The debate based on the Magisterium – in brief
Tradionalist Argument One. The exclusion of women from ordination has been infallibly decided by the universal Magisterium.
“That women cannot be ordained priests has been set forth infallibly by the ordinary and universal Magisterium.” Pope John Paul II in Ordinatio Sacerdotalis § 4.
“This teaching requires definitive assent, since, founded on the written Word of God, and from the beginning constantly preserved and applied in the Tradition of the Church, it has been set forth infallibly by the ordinary and universal Magisterium (cf. Second Vatican Council, Dogmatic Constitution on the Church Lumen Gentium 25, 2). Thus, in the present circumstances, the Roman Pontiff, exercising his proper office of confirming the brethren (cf. Lk 22:32), has handed on this same teaching by a formal declaration, explicitly stating what is to be held always, everywhere, and by all, as belonging to the deposit of the faith.” Joseph Cardinal Ratzinger’s official Reply to a ‘Dubium’, October 28, 1995.
1.1 ‘The universal ordinary magisterium’ – in plain language – is the teaching by all Catholic bishops worldwide under the guidance of the Pope.
1.2 Rome has not established infallible teaching by the ordinary universal magisterium on women priests because the five conditions for infallibility have not been fulfilled. This teaching is only infallible if it is:
(1) a collegial exercise of teaching authority
(2) by the bishops acting as judges
(3) after listening to the faithful
(4) regarding revealed faith or morals
(5) in a judgement they want to impose as final.
1.3 Key theologians all over the world have rejected Rome’s statement on ‘infallibility’ in this matter.
1.4 The Pope’s failure to adequately consult the faithful in general and theologians in particular as required by Vatican II, is the main reason for Rome’s mistaken judgment. It is a duty for all who are competent in these matters to publicly speak out.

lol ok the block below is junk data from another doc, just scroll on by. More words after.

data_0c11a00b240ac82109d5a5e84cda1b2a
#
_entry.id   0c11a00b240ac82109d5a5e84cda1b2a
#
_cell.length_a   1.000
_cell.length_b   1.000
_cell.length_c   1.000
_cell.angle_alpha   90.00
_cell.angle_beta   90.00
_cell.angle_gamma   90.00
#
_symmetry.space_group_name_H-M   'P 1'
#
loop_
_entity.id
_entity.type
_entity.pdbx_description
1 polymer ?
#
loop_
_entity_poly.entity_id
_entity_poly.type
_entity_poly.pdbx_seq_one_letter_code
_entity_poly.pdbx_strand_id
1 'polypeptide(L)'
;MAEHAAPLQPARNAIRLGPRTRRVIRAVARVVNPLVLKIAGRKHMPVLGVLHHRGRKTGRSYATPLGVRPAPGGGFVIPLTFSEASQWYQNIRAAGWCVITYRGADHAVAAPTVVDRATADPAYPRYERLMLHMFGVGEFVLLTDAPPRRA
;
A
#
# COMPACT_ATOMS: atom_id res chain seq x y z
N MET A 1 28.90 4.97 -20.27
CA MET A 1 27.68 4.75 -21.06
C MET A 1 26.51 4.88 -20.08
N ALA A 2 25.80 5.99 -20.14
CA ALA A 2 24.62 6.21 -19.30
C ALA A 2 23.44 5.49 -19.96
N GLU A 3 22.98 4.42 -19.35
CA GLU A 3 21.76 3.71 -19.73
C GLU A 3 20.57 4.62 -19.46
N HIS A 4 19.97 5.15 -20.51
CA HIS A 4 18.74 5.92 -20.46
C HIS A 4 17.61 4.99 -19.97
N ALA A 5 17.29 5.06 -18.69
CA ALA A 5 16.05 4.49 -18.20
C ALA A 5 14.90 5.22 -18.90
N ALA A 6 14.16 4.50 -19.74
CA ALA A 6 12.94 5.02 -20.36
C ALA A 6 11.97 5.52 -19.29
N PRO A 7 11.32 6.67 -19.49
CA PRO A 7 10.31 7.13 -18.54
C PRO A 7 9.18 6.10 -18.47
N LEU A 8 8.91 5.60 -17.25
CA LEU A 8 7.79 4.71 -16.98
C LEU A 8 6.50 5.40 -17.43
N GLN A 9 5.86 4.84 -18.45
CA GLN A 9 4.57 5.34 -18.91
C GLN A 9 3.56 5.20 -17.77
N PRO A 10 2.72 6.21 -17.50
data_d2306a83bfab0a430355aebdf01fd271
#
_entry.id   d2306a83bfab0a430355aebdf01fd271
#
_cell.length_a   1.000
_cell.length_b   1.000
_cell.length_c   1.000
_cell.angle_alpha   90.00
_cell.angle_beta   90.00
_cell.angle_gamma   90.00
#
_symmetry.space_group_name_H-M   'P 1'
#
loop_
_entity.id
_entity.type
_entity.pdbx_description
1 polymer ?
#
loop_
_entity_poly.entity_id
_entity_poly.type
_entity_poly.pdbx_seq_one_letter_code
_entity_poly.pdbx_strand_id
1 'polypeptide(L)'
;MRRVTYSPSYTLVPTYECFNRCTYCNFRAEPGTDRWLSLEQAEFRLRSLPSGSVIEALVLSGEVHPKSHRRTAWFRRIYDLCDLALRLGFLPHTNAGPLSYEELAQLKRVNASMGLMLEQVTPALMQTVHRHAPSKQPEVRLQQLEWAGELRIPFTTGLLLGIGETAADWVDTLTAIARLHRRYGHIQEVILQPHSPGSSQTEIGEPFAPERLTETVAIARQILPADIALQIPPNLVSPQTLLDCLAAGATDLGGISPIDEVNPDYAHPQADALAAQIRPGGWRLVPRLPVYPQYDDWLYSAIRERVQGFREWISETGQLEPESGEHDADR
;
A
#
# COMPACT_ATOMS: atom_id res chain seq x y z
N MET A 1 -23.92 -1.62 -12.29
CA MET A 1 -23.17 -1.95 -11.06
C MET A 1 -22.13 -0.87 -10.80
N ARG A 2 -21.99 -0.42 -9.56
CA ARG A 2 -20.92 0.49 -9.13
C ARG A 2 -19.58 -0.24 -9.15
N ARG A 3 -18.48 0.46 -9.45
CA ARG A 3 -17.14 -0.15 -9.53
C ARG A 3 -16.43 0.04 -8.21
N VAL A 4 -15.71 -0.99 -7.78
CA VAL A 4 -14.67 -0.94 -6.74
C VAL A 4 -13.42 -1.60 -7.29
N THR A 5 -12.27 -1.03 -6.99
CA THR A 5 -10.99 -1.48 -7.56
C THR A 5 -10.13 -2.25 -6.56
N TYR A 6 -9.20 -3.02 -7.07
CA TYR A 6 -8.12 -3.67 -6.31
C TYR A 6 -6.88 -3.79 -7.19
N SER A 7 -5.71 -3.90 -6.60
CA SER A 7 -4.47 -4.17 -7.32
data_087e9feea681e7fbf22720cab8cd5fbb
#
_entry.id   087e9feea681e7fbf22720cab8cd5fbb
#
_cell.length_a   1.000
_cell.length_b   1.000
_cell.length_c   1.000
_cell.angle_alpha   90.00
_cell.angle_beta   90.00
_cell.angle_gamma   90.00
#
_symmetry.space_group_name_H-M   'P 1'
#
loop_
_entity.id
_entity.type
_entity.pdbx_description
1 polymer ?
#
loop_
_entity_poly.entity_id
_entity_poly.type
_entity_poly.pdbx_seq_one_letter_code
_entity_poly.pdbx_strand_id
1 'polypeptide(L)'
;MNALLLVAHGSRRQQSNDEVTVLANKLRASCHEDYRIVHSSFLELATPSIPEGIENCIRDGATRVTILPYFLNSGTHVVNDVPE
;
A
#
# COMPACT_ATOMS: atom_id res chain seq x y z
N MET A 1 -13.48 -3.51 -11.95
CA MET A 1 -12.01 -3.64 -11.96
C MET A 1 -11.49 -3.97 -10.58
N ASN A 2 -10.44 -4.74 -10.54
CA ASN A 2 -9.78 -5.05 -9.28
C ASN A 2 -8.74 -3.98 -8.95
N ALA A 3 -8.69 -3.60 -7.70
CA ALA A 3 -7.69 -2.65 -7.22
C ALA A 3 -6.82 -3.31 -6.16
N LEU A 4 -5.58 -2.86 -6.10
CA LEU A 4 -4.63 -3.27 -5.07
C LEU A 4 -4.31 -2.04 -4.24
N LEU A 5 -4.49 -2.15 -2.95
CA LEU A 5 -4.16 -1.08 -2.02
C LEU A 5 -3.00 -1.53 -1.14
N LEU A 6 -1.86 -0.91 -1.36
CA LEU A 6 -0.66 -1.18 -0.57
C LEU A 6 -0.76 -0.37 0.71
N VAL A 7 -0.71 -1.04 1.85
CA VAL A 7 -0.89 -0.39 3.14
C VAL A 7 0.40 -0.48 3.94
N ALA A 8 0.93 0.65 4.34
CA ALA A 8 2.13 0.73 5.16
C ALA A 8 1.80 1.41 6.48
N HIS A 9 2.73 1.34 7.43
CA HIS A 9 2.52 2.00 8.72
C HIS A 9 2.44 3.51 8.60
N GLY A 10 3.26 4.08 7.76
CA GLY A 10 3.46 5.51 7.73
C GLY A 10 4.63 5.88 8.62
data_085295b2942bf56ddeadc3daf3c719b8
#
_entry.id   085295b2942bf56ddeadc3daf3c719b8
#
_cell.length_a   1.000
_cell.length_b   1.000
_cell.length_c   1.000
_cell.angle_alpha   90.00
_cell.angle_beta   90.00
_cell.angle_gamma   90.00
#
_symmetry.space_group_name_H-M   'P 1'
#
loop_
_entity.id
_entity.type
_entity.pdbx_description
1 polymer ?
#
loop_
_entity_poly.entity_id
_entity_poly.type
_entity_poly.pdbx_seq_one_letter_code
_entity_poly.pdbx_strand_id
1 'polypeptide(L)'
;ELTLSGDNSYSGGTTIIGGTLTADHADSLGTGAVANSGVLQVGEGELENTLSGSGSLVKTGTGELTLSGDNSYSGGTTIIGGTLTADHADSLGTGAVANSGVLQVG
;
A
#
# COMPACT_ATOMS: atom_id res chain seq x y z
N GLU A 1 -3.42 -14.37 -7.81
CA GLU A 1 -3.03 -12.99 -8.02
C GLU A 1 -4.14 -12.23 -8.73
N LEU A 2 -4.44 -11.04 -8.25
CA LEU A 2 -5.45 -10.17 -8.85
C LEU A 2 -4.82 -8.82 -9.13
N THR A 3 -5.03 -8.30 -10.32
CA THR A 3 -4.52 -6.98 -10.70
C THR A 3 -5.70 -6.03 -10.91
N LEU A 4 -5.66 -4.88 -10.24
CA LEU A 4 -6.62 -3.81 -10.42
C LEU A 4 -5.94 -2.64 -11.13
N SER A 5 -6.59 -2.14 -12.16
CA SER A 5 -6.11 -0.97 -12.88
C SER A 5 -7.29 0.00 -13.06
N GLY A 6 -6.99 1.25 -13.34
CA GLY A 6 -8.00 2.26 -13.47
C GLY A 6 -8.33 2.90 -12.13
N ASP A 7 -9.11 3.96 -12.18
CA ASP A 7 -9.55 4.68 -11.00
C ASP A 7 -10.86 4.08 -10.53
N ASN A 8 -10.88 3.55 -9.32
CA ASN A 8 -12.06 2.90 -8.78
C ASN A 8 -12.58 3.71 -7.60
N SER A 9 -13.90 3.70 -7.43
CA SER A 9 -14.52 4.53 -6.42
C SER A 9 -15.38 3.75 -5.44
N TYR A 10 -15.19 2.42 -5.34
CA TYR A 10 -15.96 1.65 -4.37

Conclusion: the exclusion of women from ordination has not been decided by the universal Magisterium.
Tradionalist Argument Two. The teaching about women’s exclusion from ordination will never be changed.
“The Church has no authority whatsoever to confer priestly ordination on women and this judgment is to be definitively held by all the Church’s faithful.”
“It is a matter of full definitive assent, that is to say, irrevocable, to a doctrine taught infallibly by the Church. In fact, as the Reply explains, the definitive nature of this assent derives from the truth of the doctrine itself, since, founded on the written Word of God, and constantly held and applied in the Tradition of the Church, it has been set forth infallibly by the ordinary universal Magisterium.”
Rome’s texts in full!
2.1 The definity of Rome’s teaching in this matter has not been resolved. Read: Theologians and the Maristerium by Richard A. McCormick.
2.2 Roman authorities, including Popes, have made similar serious misjudgments in the past.
2.3 The present Roman authorities have not understood the precious new values of our own time
nor the need of a more democratic way of governing the Church.
Conclusion: In spite of Rome’s present claims, the teaching of the Church on the ordination of women can and will be changed in the future.